Toddler’s horrific crash injuries prompt mum’s car seat plea to parents

A New South Wales mum claims the horrific injuries her toddler suffered in a car crash could have been avoided if she was still in a rear-facing car seat. Angela Brown has just released confronting images of her two-year-old still recovering in hospital three months after the collision, in a bid to warn other parents.

Angela Brown, from rural New South Wales, says her world was shattered in February this year when the family’s SUV slammed into a tree at 100 kilometres an hour. She explains, “The impact caused our car to flip forward over its bonnet and onto its roof. At the same time the large tree snapped and landed on top of the car trapping us in it.”

In the back of the vehicle screaming were Angela’s daughters, aged one and two. The youngest, who was in a rear-facing car seat, had no visible injuries. Two-year-old Summer had a large gash to her head, caused by the impact of an air-conditioner control vent. Angela and her older daughter were airlifted to Weastmead Hospital.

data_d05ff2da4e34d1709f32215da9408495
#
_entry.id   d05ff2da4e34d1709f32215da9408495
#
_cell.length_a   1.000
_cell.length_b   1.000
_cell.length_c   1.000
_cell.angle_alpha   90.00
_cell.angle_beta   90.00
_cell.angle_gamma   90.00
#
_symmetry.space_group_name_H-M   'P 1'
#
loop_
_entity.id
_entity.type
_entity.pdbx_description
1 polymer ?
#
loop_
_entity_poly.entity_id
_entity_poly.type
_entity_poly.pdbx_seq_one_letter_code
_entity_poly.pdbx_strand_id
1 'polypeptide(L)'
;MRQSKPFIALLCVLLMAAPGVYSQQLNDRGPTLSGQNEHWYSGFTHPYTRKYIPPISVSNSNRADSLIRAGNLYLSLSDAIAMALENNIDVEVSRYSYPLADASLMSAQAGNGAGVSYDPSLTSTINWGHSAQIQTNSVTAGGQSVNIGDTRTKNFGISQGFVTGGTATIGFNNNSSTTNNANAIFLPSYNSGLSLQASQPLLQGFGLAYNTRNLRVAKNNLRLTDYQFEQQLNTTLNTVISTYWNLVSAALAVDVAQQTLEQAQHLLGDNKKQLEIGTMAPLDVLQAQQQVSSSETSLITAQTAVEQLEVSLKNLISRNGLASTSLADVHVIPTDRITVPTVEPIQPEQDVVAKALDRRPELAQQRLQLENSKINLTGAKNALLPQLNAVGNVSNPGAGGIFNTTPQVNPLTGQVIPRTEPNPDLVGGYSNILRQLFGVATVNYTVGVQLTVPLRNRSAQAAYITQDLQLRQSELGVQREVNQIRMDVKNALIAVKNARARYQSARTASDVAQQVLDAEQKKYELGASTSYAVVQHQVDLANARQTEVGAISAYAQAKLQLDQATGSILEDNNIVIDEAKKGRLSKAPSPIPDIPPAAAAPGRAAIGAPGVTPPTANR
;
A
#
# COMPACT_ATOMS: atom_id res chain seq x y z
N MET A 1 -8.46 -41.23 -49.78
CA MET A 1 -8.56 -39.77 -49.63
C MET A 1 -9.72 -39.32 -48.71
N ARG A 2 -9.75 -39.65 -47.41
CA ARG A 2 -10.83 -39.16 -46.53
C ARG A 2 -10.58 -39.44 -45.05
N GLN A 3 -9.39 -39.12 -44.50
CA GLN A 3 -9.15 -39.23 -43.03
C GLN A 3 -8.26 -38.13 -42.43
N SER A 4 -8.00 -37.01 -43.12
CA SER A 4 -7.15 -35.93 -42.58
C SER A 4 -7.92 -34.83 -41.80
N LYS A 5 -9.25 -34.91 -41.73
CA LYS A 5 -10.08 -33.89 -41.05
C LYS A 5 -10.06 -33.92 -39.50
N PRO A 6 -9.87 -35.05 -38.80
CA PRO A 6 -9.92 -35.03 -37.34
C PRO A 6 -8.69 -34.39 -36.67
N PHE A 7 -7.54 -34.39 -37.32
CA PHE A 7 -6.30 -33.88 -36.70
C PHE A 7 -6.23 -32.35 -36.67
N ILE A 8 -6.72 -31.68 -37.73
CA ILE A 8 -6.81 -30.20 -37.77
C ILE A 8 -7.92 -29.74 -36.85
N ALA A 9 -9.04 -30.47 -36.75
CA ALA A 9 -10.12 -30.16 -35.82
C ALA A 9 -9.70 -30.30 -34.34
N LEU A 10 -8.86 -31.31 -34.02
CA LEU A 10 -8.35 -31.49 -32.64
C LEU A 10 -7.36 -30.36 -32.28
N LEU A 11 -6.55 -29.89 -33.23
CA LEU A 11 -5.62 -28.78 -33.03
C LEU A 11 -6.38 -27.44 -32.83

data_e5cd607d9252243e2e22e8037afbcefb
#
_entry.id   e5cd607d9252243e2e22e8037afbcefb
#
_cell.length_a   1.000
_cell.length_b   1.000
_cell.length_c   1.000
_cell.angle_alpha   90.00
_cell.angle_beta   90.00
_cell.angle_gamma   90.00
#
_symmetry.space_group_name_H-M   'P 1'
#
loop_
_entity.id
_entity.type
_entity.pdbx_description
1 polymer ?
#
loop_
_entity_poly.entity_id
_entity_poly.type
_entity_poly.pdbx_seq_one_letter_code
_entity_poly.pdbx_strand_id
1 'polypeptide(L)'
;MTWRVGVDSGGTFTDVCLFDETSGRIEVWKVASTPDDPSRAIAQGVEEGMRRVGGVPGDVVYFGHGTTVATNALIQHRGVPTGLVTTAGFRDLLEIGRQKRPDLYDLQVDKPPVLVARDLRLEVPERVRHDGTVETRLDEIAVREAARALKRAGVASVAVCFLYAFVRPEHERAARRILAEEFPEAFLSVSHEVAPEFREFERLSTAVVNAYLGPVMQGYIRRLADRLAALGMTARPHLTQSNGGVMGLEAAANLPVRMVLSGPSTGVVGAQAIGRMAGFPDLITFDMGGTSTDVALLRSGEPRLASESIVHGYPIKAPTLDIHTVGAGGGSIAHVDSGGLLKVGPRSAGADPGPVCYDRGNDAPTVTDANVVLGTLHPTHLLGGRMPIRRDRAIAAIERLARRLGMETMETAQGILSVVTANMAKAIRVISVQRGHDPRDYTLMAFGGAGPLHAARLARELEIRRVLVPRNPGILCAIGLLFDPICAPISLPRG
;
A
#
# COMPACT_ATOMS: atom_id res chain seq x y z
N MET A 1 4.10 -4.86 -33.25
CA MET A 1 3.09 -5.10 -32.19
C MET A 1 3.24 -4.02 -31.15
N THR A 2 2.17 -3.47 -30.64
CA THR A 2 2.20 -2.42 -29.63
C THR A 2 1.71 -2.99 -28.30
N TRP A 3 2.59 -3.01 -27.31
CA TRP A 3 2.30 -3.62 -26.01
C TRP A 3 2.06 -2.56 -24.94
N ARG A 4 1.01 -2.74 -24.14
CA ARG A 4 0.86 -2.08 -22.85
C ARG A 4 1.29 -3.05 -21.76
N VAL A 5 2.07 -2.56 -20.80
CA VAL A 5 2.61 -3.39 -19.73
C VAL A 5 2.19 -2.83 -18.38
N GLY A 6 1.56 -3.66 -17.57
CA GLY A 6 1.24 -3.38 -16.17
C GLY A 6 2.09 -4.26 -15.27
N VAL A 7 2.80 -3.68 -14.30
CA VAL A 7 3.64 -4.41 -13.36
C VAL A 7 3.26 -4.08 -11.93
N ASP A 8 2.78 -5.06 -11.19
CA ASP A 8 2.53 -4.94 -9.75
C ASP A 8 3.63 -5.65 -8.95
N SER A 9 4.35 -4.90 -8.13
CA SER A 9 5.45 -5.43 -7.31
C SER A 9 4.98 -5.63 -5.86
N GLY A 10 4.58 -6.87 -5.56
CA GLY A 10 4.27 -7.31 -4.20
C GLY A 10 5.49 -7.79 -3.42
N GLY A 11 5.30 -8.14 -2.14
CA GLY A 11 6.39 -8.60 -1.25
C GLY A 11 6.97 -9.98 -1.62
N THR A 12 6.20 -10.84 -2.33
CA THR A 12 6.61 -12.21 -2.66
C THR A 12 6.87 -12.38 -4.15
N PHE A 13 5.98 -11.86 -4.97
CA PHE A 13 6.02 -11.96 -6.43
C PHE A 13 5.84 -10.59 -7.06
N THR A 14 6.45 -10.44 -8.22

“…our nightmare just got worse. They had discovered she had broken her c2 c3 and tore all her ligaments in her c1. She was one of the youngest to be fitted with a Halo Brace the doctor told us that most children with her injury don’t normally make it.”

crash rear facing

Her younger daughter had just a small bruise on her shoulder, and Angela is convinced the configuration of Summer’s seat was the reason she sustained such shocking injuries. She’s now extended a plea via Facebook to other parents.

“I was always unsure about when turning my babies around but after our crash and the hard evidence we are presented with I will forever rearward face my babies as long as I possibly can. Don’t make the same mistake as I did. It could cost you your babies life.”

PROOF REAR FACING FOR AS LONG AS POSSIBLE IS IMPORTANT!! I write this sitting next to my nearly 2 year old (she is…

Posted by Angela Brown on Monday, 23 May 2016

In Australia, children must be in a rearward facing restraint only until they are six months old. After that, it is optional and babies can move to forward-facing seats as long as they have an inbuilt harness. This is even though experts recommend rear facing car seats as the safest option for the under four set.

Angela says it’s still unclear when Summer will fully recover from her injuries. The family is now raising funds to donate to the Careflight helicopter service, and Westmead Hospital, via gofundme.

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